"...all types of physical activity promote health."

I guess that would depend on how health is defined.

Ned Kock said...

One thing that is quite problematic, at least in my mind, is the fact that anabolic steroids tend to consistently decrease HDL cholesterol levels. This was mentioned in the Nieminen et al. article and others.

This is problematic because strength training in the absence of anabolic steroids seems to have the opposite effect, an increase in HDL, as long as body fat is not significantly increased.

Based on this, we could reasonable conclude that anabolic steroids have a doubly negative effect on HDL cholesterol.

Again, having an HDL that is high is particularly protective when other conditions are present (FH, diabetes), and not as much in the absence of any health problems.

But still, a clear reduction in HDL in response to taking anabolic steroids seems like a sign that something is not right.

LeonRover said...

May I put in a plea here for clarity on two things when writing

1) is it natural (bioidentical) T (tesosterone) vs analogues or those with added side-chains being referenced?

2) physiological vs infra- or supra-physiological doses.

Wang et al J Clin Endocrinol Metab 89; 2936-2941, 2004
has a nice discussion on production rates.

Ned Kock said...

Hi Leon.

Anabolic steroids are really only mentioned in passing in the post.

Not the main focus of it, but it appears to be the one leading to the most discussion here.

What is your take on anabolic steroids?

LeonRover said...

Hi Ned

One is well aware that the synthesis of the feedstock from which human sex hormones can be made was given freely to the world by its inventor in 1935.

Natural (bioidentical) T has a half life of about 4 hours in the male body. So this fact led to the manufacture of PATENTABLE unnatural Ts, which had half-lives of days or weeks and could be INJECTED. With PATENTS a very high premium is chargeable.

The same premium charging was adopted in the construction of the birth control pill in that UNNATURAL hormones were administered. Premium prices were also seen in the use of hormones for menopausal women.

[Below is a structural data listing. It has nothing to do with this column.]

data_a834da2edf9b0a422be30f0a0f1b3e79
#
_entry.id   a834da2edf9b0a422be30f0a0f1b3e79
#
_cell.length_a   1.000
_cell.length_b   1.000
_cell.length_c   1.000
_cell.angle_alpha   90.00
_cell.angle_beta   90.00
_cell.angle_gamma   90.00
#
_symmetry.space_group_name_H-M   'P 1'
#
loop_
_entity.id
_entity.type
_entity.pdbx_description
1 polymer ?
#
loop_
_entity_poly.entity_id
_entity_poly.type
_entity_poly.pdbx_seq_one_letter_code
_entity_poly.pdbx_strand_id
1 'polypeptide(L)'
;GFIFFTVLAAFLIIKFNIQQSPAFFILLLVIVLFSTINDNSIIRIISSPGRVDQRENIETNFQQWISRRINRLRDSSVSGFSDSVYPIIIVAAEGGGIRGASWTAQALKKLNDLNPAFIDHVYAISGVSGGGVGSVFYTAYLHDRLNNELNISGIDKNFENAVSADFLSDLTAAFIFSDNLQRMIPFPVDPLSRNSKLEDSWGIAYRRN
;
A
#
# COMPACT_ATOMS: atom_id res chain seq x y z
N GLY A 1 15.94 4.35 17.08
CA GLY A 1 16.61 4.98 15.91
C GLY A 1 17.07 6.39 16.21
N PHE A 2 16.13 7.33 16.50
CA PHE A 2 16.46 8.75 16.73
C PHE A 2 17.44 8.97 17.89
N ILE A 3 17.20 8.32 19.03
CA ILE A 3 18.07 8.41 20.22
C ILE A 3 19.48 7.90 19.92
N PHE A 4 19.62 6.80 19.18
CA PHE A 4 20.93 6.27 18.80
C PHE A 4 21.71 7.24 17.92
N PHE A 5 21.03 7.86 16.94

So what is my take on anabolics? If by anabolics is meant UNNATURALS, I am against them on the grounds that our evolution did not lead there!

As far as natural T is concerned any administration which leaves salivary or blood levels of T within physiological levels is allowable. My own research leads me to suggest that up to 15 mg of exogenous natural T could be used (the exact dose to be titrated, of course).

The above considerations apply both to athletes looking for improvement or to aging males. In fact, there is anecdotal evidence that some aging males on TRT (replacement therapy) compete quite hard!

Glenn said...

Hi Ned,
You write:
"The outcome was, I believe, an actual increase in strength AND muscle, caused by muscle hypertrophy (and/or hyperplasia).

I am not referring to neural adaptation here. Major gains due to neural adaptation usually occur in beginners, and the participants were not beginners.

The more you increase your load, as a trained athlete, the higher should be your strength and muscle gains, as long as you are eating properly.

It seems that your mind may help you increase the load your can handle in a strength training session."

The techniques of visualization, instigating the fight-or-flight sympathic nervous system response, and developing a strong "mind-muscle connection" are all well-known in the bodybuilding and athletic world, so I think there is little doubt about this.

Btw, I thought that hyperplasia was pretty conclusively believed not to occur in humans (certainly not after puberty)?